Reading Time: 3 minutes

Faith WoodThe news is filled with folks complaining. From politics to economics and everything in between, people are focused on what we don’t have rather than what we do.

It’s such a deeply-rooted problem that it makes me wonder if our focus is the primary culprit for all the unhappiness we perceive.

When we imagine ourselves as lacking, we tend to see more of that toxicity, not less.

For example:

  • I can’t start my own business.
  • I’ll always be overweight.
  • I won’t ever have enough money.
  • I can’t be happy because I’m. …

I call these beliefs’ negative affirmations.’ Some people make fun of affirmations and say they don’t work. I accepted that wisdom until I worked with clients for a while and noticed that they all used affirmations very effectively. They just used lousy ones!

What would your life be like if you started focusing on what you wanted rather than what you didn’t? Would that help you see more opportunities instead of just the obstacles?

Click here to downloadThe human nervous system is goal-oriented, organizing around thoughts we focus on. A thought is a signal to your nervous system saying, “I would like more of this, please.”

While there’s a place for analyzing problems (so you can learn how to avoid them in future, for instance), there’s typically greater value in dwelling on how you’d like things to be.

I once said to a business group “What do you want?” and asked them to identify some key areas. I was stunned to hear them listing all the problems with the current situation. I stopped them and said: “I understand these are real problems, but I’d like you to think about how you’d like it to be.” They responded with a “Yes, but …” then started listing the problems again. I had to interrupt three times and ended up telling them they couldn’t talk about any problems until they’d identified what they wanted.

This is what’s known as getting stuck in a loop. If that has happened to you, consider this:

• Identify a problem you’d like to solve. Then ask yourself: “What do I want?”

Make sure the answer is stated in the positive (e.g. “I want to be constantly in credit” rather than “I want to stop being in debt”).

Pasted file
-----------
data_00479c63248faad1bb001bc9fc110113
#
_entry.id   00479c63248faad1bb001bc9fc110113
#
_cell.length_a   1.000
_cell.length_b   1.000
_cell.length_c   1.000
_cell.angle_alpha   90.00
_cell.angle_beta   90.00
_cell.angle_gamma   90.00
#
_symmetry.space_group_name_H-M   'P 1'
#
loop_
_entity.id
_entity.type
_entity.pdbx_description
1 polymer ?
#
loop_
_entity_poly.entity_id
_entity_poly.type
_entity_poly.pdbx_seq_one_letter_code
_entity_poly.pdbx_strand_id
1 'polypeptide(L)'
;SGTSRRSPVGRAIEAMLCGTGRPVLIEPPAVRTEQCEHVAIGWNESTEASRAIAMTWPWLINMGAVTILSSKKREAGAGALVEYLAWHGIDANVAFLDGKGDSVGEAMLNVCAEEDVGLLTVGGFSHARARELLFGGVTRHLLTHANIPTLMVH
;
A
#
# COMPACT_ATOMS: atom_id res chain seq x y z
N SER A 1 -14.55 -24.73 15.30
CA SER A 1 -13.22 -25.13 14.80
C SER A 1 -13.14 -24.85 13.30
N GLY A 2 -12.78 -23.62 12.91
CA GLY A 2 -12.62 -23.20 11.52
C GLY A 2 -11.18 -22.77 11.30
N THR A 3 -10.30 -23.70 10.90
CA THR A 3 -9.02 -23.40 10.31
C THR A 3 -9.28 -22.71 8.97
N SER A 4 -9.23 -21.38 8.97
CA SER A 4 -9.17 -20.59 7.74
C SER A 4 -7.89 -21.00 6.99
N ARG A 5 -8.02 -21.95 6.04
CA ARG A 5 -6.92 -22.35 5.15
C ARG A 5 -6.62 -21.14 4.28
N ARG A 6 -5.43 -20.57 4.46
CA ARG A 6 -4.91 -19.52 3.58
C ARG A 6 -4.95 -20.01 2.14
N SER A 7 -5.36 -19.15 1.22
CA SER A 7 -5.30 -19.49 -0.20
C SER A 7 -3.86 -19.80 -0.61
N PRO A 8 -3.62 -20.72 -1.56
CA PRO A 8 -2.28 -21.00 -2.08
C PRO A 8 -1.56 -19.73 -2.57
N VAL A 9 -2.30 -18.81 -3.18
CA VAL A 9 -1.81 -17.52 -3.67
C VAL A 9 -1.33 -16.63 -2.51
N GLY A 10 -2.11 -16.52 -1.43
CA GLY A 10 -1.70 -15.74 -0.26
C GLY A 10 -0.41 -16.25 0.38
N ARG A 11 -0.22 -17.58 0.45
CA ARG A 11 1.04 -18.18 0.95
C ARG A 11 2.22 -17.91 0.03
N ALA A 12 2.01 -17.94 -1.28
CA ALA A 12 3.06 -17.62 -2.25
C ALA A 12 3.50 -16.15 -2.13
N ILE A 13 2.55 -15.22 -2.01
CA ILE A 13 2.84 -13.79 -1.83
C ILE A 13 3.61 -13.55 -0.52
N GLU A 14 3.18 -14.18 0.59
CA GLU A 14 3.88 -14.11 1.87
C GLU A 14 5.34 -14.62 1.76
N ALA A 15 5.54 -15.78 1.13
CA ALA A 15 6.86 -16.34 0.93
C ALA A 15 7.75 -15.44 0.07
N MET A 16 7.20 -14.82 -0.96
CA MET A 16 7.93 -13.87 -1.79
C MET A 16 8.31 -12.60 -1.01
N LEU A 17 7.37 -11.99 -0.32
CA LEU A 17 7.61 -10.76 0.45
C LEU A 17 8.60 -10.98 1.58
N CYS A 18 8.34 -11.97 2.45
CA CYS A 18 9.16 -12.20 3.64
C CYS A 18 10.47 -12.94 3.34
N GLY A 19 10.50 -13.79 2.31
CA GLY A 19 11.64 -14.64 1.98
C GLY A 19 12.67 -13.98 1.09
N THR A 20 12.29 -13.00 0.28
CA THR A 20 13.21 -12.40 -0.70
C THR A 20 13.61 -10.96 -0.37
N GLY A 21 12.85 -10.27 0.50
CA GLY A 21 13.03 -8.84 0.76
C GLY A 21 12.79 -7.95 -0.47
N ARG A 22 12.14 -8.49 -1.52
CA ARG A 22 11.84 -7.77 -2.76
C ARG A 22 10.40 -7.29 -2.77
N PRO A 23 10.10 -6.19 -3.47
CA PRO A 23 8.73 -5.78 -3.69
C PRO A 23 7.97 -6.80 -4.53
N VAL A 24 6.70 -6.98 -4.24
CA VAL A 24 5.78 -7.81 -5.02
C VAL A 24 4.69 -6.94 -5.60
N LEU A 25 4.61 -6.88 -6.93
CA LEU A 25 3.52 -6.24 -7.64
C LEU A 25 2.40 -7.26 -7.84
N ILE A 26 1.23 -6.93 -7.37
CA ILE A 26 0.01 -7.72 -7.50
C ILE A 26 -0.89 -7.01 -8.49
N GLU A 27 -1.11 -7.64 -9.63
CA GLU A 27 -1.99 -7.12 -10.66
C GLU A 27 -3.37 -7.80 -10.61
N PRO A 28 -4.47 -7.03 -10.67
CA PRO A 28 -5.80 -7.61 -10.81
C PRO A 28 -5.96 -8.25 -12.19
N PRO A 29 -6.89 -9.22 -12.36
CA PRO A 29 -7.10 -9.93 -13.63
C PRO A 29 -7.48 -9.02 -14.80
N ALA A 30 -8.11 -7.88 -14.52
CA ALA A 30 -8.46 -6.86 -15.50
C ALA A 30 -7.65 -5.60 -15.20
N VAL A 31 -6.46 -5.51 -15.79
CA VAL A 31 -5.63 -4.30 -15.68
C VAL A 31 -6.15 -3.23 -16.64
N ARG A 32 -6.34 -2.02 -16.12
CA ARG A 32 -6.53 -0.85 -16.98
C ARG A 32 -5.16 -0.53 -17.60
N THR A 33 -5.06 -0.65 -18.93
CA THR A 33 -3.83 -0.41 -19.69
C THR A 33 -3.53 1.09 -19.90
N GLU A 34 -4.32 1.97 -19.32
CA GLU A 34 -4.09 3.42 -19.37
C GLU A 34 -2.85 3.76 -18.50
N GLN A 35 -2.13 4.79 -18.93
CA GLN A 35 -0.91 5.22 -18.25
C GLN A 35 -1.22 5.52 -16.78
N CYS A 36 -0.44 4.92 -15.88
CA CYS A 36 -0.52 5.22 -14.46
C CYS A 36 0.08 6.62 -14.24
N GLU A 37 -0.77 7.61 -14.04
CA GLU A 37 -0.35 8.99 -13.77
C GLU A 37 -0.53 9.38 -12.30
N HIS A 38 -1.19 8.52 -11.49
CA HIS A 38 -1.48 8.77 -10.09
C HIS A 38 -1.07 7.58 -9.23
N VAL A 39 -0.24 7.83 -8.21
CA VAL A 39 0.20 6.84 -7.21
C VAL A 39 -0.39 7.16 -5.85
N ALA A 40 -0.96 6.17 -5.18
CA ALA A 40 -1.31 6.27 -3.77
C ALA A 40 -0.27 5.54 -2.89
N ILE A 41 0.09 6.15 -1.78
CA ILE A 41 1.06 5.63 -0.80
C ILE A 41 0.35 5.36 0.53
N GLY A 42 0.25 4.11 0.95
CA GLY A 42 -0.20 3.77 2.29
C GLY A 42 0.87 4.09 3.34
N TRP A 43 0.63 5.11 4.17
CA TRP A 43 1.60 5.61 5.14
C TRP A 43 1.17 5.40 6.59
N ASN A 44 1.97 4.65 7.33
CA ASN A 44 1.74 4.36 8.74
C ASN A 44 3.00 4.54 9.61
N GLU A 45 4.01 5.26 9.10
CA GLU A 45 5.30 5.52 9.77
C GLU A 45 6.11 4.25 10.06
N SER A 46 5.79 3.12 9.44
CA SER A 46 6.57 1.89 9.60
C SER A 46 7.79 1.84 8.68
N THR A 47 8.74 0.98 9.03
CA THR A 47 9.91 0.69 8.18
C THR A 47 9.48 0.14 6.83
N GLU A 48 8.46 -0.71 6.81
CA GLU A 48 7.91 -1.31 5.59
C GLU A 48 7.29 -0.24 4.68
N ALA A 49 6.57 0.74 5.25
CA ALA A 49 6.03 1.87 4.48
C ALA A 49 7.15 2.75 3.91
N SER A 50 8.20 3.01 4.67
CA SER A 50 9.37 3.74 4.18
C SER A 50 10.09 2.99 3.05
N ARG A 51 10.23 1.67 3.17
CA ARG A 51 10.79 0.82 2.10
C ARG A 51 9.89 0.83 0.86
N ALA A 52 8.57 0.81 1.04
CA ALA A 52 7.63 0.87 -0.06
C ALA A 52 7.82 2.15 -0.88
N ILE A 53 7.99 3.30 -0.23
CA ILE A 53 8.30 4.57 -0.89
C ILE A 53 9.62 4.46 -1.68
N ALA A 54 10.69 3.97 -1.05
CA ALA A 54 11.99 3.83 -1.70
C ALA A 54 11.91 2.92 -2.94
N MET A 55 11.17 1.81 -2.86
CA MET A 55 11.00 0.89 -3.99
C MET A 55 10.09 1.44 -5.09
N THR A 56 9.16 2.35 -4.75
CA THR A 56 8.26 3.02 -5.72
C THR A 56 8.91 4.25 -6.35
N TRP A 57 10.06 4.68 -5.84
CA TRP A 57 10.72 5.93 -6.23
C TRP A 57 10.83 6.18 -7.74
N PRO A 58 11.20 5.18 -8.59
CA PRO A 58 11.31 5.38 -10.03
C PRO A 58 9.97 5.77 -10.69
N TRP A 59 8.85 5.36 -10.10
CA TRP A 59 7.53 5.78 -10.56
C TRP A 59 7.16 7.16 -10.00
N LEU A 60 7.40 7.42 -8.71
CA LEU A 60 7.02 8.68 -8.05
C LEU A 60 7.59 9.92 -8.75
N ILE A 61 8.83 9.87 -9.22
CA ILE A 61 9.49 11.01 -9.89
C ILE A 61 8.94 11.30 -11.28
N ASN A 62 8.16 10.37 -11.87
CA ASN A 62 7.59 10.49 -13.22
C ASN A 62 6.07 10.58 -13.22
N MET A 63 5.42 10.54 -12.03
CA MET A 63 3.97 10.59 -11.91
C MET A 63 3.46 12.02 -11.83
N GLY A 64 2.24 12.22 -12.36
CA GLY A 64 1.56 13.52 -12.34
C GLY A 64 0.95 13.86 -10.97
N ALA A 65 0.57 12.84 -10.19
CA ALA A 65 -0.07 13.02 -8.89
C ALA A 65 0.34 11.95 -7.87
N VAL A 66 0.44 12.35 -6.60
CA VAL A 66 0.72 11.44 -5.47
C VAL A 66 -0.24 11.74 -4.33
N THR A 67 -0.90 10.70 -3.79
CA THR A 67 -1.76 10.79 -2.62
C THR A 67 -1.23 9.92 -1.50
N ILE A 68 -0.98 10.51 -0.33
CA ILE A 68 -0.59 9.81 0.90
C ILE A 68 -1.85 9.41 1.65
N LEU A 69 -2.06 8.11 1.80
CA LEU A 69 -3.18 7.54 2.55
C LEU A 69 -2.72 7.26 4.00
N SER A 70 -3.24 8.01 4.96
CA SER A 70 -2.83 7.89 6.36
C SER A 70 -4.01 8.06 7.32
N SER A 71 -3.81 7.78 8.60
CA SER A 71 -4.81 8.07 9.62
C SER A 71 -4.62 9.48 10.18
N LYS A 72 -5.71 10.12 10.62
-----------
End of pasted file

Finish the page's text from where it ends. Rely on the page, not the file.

• Ask yourself: “How will I know I’ve got it? What will I see, feel and hear?”

This is powerful because it gets you to identify your sensory-based evidence of success – a more realistic representation.

Perhaps you’ve heard the adage that your unconscious mind can’t tell the difference between a real experience and a vividly imagined one. I’m not sure this is absolutely true – I think the unconscious is a bit craftier than that – but I do know that when you vividly imagine yourself getting what you want, you more fully activate the neurons that start bringing it to fruition.

• Ask yourself: “If I woke up tomorrow and this problem had been miraculously solved, how would I know?”

This is a great way of finding out the answer to “What do I want?”

Even if you don’t have any problems that warrant solving at this moment, asking this question is fun. A variation might sound like this:

• Ask yourself: “If I woke up tomorrow and every aspect of my life was perfect, how would I know?”

If you already perceive your life to be perfect, congratulations! You’re clearly a master of using your internal beliefs to your advantage.

If not, remember that whatever you focus on most is what you get the most of. Choose wisely!

Faith Wood is a novelist and professional speaker who focuses on helping groups and individuals navigate conflict, shift perceptions and improve communications.  For interview requests, click here.

The views, opinions and positions expressed by columnists and contributors are the authors’ alone. They do not inherently or expressly reflect the views, opinions and/or positions of our publication.

© Troy Media
Troy Media is an editorial content provider to media outlets and its own hosted community news outlets across Canada.